Japan Successfully Launches Rainfall-Tracking Satellite

The satellite launched by the Japanese space agency will provide detailed weather information and aid in the prediction of rain and snowfall.

AsianScientist (Mar. 7, 2014) – The Japanese Aerospace Exploration Agency (JAXA) celebrated the launch of their weather-tracking satellite, H-IIA F23, from Tanegashima Space Center last week.

Jointly developed with the United States, the satellite bears the Global Precipitation Measurement (GPM) core observatory, which will take detailed measurements using radar and microwaves.

The GPM Core Observatory contains an instrument called the Dual-frequency Precipitation Radar (DPR), developed by JAXA with the National Institute of Information and Communication Technology, Tokyo. It will use emitted radar pulses to make detailed measurements of three-dimensional rainfall structure and intensity, allowing scientists to improve estimates of how much water the precipitation holds.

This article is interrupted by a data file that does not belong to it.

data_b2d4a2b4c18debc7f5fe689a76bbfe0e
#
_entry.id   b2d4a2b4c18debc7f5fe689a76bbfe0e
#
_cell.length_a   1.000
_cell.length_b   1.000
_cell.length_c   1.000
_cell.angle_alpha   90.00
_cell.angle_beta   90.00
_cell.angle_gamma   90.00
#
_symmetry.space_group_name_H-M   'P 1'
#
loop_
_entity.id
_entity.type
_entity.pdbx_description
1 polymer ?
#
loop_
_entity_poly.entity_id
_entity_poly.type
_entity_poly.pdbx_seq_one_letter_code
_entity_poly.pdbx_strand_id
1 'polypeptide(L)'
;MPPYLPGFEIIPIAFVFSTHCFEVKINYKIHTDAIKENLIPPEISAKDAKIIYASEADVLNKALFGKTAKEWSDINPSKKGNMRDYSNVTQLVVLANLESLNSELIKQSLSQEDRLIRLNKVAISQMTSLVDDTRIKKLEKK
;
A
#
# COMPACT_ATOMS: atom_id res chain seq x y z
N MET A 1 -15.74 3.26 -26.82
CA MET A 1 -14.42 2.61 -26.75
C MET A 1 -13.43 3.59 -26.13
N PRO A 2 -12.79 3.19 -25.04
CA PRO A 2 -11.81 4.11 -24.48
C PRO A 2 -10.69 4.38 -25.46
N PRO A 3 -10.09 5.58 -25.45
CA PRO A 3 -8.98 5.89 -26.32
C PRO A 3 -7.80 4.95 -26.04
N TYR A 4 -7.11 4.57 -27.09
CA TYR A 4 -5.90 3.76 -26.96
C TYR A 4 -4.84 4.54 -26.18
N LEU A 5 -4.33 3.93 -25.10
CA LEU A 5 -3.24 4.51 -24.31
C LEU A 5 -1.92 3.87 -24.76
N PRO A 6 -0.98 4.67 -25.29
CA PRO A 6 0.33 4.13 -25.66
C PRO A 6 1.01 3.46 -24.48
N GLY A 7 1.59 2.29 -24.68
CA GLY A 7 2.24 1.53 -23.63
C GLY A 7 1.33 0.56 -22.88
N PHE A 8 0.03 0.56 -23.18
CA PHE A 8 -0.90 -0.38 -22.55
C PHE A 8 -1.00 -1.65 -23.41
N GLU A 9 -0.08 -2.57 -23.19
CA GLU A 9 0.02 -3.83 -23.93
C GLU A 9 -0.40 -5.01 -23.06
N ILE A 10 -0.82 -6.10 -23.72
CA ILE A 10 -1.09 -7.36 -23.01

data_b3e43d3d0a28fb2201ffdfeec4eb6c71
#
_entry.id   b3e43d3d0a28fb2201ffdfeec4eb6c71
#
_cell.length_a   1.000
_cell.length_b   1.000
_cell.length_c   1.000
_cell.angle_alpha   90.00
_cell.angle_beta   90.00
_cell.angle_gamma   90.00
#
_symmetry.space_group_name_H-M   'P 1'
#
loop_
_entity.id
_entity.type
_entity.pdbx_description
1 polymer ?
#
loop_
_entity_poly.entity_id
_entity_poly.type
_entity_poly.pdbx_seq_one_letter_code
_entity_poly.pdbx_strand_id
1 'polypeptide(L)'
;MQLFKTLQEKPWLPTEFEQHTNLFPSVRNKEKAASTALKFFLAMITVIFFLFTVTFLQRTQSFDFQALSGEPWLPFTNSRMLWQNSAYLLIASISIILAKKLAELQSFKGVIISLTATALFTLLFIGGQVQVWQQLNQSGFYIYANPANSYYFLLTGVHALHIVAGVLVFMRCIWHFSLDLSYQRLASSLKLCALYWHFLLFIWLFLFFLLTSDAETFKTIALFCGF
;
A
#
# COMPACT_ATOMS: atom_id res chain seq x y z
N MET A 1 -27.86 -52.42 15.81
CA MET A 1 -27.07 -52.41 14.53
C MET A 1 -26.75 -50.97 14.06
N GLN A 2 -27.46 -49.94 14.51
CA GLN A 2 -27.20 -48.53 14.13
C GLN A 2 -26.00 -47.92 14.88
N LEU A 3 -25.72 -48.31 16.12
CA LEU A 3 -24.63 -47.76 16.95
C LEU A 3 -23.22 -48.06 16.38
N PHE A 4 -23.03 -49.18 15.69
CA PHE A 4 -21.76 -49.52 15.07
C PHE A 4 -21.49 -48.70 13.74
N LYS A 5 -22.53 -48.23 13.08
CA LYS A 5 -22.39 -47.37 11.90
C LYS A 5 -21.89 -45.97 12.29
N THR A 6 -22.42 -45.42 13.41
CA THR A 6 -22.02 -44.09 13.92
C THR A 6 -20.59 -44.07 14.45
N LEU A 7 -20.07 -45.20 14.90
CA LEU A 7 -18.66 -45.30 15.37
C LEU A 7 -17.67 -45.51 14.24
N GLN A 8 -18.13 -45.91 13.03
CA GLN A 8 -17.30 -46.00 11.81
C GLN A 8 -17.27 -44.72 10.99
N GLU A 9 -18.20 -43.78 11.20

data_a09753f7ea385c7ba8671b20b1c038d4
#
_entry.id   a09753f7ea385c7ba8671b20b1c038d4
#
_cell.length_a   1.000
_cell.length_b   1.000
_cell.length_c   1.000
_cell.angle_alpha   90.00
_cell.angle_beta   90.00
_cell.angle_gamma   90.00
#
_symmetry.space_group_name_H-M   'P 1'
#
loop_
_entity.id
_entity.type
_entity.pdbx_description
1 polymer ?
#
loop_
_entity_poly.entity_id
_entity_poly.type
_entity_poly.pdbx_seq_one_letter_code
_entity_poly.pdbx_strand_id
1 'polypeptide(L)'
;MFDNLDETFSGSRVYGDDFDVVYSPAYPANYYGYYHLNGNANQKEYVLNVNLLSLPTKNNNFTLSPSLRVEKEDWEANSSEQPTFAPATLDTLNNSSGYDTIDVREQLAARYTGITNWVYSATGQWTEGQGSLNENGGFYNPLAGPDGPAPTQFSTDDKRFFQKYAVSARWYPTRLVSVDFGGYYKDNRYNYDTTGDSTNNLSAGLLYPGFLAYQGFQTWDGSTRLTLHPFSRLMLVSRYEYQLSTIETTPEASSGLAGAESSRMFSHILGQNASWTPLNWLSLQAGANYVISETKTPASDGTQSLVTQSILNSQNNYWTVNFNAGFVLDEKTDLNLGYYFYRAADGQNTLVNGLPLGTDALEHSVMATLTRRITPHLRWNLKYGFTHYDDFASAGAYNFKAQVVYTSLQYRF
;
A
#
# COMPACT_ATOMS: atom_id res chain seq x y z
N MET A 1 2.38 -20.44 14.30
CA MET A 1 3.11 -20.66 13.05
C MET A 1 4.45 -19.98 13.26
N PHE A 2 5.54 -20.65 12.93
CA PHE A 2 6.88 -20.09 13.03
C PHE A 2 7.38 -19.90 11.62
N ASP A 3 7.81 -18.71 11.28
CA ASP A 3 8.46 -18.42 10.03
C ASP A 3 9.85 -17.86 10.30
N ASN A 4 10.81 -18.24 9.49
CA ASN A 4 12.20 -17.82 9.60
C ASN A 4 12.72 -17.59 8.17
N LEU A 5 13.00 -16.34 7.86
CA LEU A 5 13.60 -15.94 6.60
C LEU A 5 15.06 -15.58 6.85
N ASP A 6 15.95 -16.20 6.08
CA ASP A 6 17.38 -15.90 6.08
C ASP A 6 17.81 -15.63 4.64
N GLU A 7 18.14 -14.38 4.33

In addition, the GPM Core Observatory will collect information that unifies and improves data from an international constellation of existing and future satellites by mapping global precipitation every three hours.

“We have spent more than a decade developing DPR using Japanese technology, the first radar of its kind in space,” said Masahiro Kojima, JAXA GPM/DPR project manager. “I expect GPM to produce important new results for our society by improving weather forecasts and prediction of extreme events such as typhoons and flooding.”


Source: NASA.
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